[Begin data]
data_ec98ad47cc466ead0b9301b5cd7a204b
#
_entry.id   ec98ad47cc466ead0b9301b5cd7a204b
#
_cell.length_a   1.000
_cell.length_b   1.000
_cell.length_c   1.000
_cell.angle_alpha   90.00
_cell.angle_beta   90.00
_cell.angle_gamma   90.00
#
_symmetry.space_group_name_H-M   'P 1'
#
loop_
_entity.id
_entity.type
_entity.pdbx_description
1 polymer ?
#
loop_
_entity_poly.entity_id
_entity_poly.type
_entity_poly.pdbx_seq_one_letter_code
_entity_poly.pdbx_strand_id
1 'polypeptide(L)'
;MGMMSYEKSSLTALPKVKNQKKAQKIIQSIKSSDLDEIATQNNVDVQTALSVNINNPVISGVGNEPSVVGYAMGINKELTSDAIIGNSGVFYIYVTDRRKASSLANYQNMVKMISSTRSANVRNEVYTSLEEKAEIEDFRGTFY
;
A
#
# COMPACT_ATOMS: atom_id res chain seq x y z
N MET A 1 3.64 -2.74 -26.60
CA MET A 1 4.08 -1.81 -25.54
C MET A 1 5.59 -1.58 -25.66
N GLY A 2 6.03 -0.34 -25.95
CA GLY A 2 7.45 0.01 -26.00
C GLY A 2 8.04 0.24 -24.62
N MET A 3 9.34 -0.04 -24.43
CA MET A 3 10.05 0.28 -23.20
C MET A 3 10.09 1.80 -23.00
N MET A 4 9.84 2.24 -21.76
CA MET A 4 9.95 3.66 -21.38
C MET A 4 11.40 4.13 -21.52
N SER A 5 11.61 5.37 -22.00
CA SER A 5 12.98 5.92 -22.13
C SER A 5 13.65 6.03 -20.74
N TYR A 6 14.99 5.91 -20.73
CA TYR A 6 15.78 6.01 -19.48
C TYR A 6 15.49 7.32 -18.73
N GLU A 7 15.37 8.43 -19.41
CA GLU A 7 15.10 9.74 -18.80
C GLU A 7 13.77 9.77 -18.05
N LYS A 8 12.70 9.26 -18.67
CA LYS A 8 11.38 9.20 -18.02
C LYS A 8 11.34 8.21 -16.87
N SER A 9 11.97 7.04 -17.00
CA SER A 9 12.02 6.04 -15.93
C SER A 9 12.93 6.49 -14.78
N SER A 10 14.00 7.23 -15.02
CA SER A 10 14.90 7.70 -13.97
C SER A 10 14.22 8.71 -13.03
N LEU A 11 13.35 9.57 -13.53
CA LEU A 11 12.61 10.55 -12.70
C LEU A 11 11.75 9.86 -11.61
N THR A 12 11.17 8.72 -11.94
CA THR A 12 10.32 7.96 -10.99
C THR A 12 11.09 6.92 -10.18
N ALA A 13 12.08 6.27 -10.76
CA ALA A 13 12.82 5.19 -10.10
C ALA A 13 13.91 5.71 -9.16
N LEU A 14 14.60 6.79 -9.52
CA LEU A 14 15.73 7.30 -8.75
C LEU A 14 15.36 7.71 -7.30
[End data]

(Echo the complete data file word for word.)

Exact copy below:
data_ec98ad47cc466ead0b9301b5cd7a204b
#
_entry.id   ec98ad47cc466ead0b9301b5cd7a204b
#
_cell.length_a   1.000
_cell.length_b   1.000
_cell.length_c   1.000
_cell.angle_alpha   90.00
_cell.angle_beta   90.00
_cell.angle_gamma   90.00
#
_symmetry.space_group_name_H-M   'P 1'
#
loop_
_entity.id
_entity.type
_entity.pdbx_description
1 polymer ?
#
loop_
_entity_poly.entity_id
_entity_poly.type
_entity_poly.pdbx_seq_one_letter_code
_entity_poly.pdbx_strand_id
1 'polypeptide(L)'
;MGMMSYEKSSLTALPKVKNQKKAQKIIQSIKSSDLDEIATQNNVDVQTALSVNINNPVISGVGNEPSVVGYAMGINKELTSDAIIGNSGVFYIYVTDRRKASSLANYQNMVKMISSTRSANVRNEVYTSLEEKAEIEDFRGTFY
;
A
#
# COMPACT_ATOMS: atom_id res chain seq x y z
N MET A 1 3.64 -2.74 -26.60
CA MET A 1 4.08 -1.81 -25.54
C MET A 1 5.59 -1.58 -25.66
N GLY A 2 6.03 -0.34 -25.95
CA GLY A 2 7.45 0.01 -26.00
C GLY A 2 8.04 0.24 -24.62
N MET A 3 9.34 -0.04 -24.43
CA MET A 3 10.05 0.28 -23.20
C MET A 3 10.09 1.80 -23.00
N MET A 4 9.84 2.24 -21.76
CA MET A 4 9.95 3.66 -21.38
C MET A 4 11.40 4.13 -21.52
N SER A 5 11.61 5.37 -22.00
CA SER A 5 12.98 5.92 -22.13
C SER A 5 13.65 6.03 -20.74
N TYR A 6 14.99 5.91 -20.73
CA TYR A 6 15.78 6.01 -19.48
C TYR A 6 15.49 7.32 -18.73
N GLU A 7 15.37 8.43 -19.41
CA GLU A 7 15.10 9.74 -18.80
C GLU A 7 13.77 9.77 -18.05
N LYS A 8 12.70 9.26 -18.67
CA LYS A 8 11.38 9.20 -18.02
C LYS A 8 11.34 8.21 -16.87
N SER A 9 11.97 7.04 -17.00
CA SER A 9 12.02 6.04 -15.93
C SER A 9 12.93 6.49 -14.78
N SER A 10 14.00 7.23 -15.02
CA SER A 10 14.90 7.70 -13.97
C SER A 10 14.22 8.71 -13.03
N LEU A 11 13.35 9.57 -13.53
CA LEU A 11 12.61 10.55 -12.70
C LEU A 11 11.75 9.86 -11.61
N THR A 12 11.17 8.72 -11.94
CA THR A 12 10.32 7.96 -10.99
C THR A 12 11.09 6.92 -10.18
N ALA A 13 12.08 6.27 -10.76
CA ALA A 13 12.82 5.19 -10.10
C ALA A 13 13.91 5.71 -9.16
N LEU A 14 14.60 6.79 -9.52
CA LEU A 14 15.73 7.30 -8.75
C LEU A 14 15.36 7.71 -7.30